The General Services Administration (GSA) has several key initiatives and contract changes underway. The success or failure of these variations may alter the way contractors do business with that agency and the rest of the federal government. Here are some key questions contractors should ask and agency leaders should be prepared to answer:
- How Long Will Emily Murphy Remain as Administrator? Murphy is doing a great job leading the agency, especially regarding acquisition changes such as the Schedules Consolidation Project, the expansion of Alliant and OASIS, and the initiation of the agency’s e-marketplace pilot. She is the catalyst for moving the agency forward. As we near the 2020 election, the number one question for GSA is: how long will Murphy remain, and what will happen to its positive momentum when she inevitably departs?
- Is the Agency Prepared to Launch E-commerce and E-procurement Pilots? Language in the FY’20 DOD Authorization bill directs GSA to increase its number of e-commerce pilots by two. The agency is currently only proceeding with testing an e-marketplace model. How will the agency respond once the Authorization bill is passed and find the resources to test two other models, even as the e-marketplace model gets off the ground?
- Now That OASIS and Alliant Have Grown, How Will the Agency Manage Them? These two popular GSA IDIQ contracts have grown exponentially in terms of the number of contractors and the amount of business flowing through them, which has increased visibility. Ask anyone in the Multiple Award Schedules world and they will tell you that being the biggest also means you have the biggest target on your back. It’s one thing to add dozens of new companies. It’s quite another to manage a program on a scale much larger than the one that was originally envisioned. There is a tendency in government management to try to solve all the world’s problems by fixing acquisition. Now that these programs have been theoretically fixed, how will they be managed?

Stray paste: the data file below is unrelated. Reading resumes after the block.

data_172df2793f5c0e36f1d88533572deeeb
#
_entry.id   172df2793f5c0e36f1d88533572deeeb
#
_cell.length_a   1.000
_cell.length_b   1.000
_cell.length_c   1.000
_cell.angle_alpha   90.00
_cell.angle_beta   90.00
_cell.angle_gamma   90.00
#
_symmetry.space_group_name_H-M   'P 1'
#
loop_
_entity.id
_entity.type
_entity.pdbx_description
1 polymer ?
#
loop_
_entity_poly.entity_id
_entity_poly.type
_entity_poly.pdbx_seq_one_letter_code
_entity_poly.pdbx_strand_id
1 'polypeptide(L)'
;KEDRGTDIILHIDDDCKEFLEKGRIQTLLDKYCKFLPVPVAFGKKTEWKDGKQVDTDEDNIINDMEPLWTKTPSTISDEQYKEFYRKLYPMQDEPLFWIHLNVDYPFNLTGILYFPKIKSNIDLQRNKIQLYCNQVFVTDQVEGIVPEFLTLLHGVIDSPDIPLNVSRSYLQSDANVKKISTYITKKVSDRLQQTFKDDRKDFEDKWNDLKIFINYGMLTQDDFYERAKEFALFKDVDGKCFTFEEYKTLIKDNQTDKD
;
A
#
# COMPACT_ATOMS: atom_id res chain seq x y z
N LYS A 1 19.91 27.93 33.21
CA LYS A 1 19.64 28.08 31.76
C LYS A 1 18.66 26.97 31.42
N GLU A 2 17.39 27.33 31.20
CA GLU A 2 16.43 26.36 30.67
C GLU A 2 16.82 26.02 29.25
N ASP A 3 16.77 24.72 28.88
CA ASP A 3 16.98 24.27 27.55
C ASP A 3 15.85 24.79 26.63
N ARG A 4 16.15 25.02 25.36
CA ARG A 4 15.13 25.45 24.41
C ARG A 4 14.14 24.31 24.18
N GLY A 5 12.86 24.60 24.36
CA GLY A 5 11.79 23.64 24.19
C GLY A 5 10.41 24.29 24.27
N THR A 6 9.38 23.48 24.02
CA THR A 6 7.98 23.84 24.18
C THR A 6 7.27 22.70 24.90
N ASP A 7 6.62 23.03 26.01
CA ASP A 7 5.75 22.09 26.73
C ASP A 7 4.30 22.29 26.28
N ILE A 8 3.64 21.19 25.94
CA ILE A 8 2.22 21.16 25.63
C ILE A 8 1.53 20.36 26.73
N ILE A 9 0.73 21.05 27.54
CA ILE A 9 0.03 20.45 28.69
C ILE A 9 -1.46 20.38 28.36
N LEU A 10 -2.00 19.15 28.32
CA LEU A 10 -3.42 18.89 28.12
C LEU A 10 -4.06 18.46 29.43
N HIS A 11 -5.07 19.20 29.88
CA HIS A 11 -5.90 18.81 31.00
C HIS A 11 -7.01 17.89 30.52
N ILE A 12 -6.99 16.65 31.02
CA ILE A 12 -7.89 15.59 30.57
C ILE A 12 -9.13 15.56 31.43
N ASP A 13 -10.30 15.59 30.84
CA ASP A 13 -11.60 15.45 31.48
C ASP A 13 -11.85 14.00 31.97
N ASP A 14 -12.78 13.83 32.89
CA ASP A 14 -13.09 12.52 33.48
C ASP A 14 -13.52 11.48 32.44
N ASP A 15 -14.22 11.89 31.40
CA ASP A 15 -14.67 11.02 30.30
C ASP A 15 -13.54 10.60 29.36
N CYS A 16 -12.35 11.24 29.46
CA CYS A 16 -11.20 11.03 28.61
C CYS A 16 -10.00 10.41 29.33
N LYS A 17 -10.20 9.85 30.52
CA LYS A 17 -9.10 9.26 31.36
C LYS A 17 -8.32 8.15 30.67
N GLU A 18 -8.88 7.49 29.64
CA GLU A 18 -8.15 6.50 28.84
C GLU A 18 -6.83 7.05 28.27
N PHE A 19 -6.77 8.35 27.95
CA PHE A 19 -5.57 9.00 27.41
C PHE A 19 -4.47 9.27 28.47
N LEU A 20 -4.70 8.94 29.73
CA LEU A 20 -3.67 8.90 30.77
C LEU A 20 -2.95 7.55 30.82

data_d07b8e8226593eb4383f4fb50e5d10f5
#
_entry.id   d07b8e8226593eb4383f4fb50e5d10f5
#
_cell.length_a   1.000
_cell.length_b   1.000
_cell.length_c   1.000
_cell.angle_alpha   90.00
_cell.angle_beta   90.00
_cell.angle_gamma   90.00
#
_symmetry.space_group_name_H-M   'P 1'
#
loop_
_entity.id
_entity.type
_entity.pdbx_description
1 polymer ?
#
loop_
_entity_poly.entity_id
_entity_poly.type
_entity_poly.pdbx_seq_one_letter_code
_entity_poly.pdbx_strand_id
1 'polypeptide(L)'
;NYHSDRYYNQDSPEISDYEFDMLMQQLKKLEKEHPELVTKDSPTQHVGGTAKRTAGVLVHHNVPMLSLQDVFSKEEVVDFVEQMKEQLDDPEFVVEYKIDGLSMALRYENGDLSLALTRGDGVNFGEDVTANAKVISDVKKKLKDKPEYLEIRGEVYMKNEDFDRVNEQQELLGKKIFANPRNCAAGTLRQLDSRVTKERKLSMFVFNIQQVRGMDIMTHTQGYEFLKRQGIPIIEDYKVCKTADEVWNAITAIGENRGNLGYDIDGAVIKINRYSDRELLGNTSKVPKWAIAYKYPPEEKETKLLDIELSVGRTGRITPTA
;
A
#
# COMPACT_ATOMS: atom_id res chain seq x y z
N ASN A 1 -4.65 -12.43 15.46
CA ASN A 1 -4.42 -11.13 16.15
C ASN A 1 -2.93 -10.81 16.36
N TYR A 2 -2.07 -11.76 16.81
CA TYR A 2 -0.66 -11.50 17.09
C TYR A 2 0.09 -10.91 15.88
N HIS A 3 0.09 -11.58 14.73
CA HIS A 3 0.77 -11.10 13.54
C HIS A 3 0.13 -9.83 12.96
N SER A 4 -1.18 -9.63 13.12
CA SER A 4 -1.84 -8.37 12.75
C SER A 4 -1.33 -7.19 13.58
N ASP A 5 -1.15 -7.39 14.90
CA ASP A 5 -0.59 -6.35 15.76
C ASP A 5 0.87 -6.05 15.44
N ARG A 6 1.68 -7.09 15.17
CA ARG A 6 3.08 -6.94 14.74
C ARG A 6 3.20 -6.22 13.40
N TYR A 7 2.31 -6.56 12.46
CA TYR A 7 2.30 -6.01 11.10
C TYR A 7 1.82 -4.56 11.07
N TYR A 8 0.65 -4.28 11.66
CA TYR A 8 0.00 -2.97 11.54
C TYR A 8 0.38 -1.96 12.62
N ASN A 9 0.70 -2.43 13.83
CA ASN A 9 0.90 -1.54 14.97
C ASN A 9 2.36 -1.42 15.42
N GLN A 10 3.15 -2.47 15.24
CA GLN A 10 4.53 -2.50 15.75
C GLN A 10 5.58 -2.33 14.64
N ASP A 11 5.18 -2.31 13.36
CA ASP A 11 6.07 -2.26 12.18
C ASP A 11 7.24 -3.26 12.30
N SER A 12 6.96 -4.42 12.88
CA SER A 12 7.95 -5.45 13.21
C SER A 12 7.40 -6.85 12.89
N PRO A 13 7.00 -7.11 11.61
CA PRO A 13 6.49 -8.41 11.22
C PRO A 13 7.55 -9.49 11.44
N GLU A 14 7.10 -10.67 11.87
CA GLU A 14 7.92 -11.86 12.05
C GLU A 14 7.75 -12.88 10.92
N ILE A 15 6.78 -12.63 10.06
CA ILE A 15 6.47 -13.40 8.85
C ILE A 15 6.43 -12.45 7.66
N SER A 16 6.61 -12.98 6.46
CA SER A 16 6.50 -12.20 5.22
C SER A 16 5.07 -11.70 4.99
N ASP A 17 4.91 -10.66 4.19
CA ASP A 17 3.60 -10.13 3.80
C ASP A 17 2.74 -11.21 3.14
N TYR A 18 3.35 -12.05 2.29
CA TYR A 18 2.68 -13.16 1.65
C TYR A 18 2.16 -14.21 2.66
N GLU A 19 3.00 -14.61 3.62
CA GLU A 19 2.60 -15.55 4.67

- Is the Agency Open to Allowing the Schedules Consolidation Timeline to Slip A Bit? While people usually don’t want to see government programs get behind schedule, the Schedules Program could benefit from a bit of slippage. The agency wants to start consolidating the contracts of companies that hold more than one Schedule contract in July. They also plan to phase out the current SIN structure at about the same time. If the purpose of Schedules consolidation is to make the program easier to use, GSA leaders may want to rethink the timing of these changes so that they occur at a time other than when customers most rely upon it. It’s no disgrace to make these changes in October, and such timing could benefit both contractors and agency customers.